Children With Congenital Heart Disease Have a Higher Risk of Epilepsy

Posted 29 Nov 2016 in Conditions related to epilepsy

The risk of epilepsy is higher in children with congenital heart disease (CHD) compared with the general population, even if the condition is mild and does not require surgical intervention, according to a study published in the scientific journal, Circulation. This finding suggests that epilepsy in children with CHD may be a consequence of  ‘non-surgical’ factors, such as an insufficient supply of oxygen to the brain during read more

Modifying AEDs Used by Patients During Vagal Nerve Stimulation Does Not Improve Outcome

Posted 28 Nov 2016 in Other treatments

Changing people’s antiepileptic drugs (AEDs) during vagal nerve stimulation (VNS) does not seem to improve their outcomes, according to a study published in the journal Acta Neurochirurgica. On the basis of this finding, the authors suggest that keeping the same AEDs following the implantation of a VNS device may help optimise its parameters and could improve its effectiveness. In order to read more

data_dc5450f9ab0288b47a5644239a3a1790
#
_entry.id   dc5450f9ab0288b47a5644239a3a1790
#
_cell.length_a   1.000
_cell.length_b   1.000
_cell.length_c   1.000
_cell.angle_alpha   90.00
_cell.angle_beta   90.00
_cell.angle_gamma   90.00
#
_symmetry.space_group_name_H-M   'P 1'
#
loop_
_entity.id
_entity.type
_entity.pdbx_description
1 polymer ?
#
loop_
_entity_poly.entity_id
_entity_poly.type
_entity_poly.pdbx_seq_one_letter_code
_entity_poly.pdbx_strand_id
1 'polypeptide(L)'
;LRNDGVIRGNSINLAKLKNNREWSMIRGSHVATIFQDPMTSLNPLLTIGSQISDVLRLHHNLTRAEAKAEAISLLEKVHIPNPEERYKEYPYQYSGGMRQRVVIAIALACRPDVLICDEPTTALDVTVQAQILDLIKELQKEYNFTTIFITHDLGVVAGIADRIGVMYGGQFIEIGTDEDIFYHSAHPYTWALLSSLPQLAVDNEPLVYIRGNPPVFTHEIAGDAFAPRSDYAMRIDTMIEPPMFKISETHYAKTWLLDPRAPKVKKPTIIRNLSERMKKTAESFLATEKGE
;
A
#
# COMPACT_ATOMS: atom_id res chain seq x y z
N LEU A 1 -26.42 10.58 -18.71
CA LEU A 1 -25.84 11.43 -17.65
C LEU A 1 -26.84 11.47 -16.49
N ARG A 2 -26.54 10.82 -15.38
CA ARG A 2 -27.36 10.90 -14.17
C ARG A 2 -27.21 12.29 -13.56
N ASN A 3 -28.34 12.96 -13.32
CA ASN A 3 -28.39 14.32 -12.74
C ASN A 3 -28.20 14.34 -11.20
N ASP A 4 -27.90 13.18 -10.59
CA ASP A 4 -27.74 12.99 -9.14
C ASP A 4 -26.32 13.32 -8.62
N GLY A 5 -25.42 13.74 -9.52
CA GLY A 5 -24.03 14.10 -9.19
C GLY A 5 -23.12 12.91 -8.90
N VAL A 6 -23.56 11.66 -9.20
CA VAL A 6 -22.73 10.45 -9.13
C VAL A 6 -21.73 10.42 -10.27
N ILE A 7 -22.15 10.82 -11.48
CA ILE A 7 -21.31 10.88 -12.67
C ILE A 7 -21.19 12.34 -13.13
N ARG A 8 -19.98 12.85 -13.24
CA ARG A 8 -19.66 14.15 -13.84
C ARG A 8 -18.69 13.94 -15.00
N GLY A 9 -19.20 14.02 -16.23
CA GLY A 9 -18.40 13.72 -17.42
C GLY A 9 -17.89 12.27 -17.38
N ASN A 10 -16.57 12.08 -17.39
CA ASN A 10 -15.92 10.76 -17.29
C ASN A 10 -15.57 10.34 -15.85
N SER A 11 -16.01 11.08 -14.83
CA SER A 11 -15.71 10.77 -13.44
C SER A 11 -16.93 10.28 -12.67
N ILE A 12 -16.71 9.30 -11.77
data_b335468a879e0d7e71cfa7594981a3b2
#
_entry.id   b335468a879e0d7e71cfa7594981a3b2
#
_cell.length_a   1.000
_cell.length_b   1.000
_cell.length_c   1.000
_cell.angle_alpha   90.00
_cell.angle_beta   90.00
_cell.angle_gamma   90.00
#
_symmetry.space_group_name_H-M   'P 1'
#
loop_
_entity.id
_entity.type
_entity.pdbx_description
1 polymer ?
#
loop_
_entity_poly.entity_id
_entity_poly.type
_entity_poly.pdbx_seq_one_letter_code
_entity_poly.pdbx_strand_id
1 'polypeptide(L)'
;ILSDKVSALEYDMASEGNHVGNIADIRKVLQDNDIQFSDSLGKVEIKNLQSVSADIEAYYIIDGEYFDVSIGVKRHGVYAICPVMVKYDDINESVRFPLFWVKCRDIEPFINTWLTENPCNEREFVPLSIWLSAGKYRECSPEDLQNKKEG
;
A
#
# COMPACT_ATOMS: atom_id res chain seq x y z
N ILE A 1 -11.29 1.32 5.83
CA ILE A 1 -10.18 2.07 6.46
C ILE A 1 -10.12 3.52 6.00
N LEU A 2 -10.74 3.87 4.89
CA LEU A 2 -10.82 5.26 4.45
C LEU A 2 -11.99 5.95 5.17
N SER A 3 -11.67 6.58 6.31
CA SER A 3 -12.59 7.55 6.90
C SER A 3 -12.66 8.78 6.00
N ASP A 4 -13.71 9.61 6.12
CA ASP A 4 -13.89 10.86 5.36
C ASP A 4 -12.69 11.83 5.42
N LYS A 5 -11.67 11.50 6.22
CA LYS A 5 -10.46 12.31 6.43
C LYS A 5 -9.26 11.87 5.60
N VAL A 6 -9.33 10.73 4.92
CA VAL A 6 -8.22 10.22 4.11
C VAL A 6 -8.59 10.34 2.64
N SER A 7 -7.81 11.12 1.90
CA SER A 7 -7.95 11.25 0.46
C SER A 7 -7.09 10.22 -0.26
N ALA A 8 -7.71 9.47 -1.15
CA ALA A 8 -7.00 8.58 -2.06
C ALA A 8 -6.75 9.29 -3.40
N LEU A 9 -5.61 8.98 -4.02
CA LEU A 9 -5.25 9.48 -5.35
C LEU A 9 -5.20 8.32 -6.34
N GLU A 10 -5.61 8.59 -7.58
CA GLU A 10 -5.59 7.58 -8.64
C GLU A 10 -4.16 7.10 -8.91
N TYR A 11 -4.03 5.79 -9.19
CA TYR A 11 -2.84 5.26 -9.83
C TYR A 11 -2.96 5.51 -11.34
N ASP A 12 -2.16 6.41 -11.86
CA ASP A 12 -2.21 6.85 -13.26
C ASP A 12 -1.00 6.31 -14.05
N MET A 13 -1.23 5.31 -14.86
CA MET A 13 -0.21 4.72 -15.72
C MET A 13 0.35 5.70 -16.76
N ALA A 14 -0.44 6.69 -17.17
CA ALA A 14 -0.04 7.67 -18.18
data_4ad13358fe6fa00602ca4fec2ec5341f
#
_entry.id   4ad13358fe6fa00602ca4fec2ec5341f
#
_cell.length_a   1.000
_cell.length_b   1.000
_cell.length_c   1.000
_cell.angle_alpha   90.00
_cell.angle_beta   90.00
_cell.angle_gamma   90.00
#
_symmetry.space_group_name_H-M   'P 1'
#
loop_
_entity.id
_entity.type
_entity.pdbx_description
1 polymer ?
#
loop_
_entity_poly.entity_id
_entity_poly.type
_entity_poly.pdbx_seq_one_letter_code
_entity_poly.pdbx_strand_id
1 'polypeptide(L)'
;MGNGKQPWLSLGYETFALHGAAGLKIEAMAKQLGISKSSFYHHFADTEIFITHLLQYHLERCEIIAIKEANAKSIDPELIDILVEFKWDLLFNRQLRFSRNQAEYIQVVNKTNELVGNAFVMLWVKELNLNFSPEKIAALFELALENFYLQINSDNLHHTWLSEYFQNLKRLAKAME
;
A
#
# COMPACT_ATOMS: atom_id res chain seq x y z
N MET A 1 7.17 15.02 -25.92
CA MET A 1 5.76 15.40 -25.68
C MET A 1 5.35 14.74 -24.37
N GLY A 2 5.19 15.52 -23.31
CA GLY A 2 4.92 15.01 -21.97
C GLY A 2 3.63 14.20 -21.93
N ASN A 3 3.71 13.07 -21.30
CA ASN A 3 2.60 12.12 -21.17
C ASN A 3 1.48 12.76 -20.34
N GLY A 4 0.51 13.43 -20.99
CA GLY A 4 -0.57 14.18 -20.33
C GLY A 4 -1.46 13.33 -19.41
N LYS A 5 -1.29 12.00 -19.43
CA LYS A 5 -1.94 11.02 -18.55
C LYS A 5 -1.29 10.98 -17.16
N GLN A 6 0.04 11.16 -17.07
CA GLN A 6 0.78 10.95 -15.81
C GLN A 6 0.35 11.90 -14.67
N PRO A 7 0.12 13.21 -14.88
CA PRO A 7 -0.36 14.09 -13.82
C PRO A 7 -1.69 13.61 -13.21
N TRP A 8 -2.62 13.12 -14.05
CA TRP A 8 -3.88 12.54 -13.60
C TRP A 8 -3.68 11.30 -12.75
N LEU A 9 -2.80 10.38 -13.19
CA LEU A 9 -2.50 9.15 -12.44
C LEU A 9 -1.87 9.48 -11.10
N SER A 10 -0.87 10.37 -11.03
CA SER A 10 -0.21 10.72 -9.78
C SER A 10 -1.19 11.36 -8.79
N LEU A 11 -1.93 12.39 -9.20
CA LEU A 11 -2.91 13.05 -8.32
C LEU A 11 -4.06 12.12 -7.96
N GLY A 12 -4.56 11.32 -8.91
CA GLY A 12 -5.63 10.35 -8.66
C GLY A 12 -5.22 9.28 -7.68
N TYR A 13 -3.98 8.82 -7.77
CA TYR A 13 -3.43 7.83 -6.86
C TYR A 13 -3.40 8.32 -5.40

Children with Epilepsy on the Ketogenic Diet Should Have their Blood Selenium Levels Closely Monitored

Posted 25 Nov 2016 in Epilepsy in children / Other treatments

An olive oil-based ketogenic-diet leads to a decline in selenium levels in children with drug-resistant epilepsy, according to a study published in the journal of Biological Trace Elements Research. Previous research has shown that low amount of selenium, an element found in trace amounts in the blood that, may increase the risk of seizures. Therefore the levels of selenium in read more

Impression Management Tactics May Positively Influence the Outcome of Job Interviews for People with Epilepsy

Posted 24 Nov 2016 in Living with epilepsy

Impression management (IM) tactics, such as personal storytelling and self-promotion can have significant and positive effects on the outcome of job interviews for people with epilepsy, according to a study published in the scientific journal Epilepsia. IM tactics could therefore be used as a “powerful strategy for empowering people with epilepsy to combat disability stigma, and offset negative perceptions of read more

Electronic Diary May Improve Adherence to AEDs in Women with Epilepsy Who Are Planning Pregnancy

A study published in the scientific journal, Epilepsia, shows that electronic diaries may help women with epilepsy who are planning a pregnancy adhere to treatment schedules. The results of the study, conducted at New York University Langone Epilepsy Center, Mount Sinai School of Medicine and Brigham and Women’s Hospital, suggest that electronic diaries could be useful in clinical settings to enhance patient read more

New Imaging Method Could Help Predict Which Patients Will Benefit From Surgery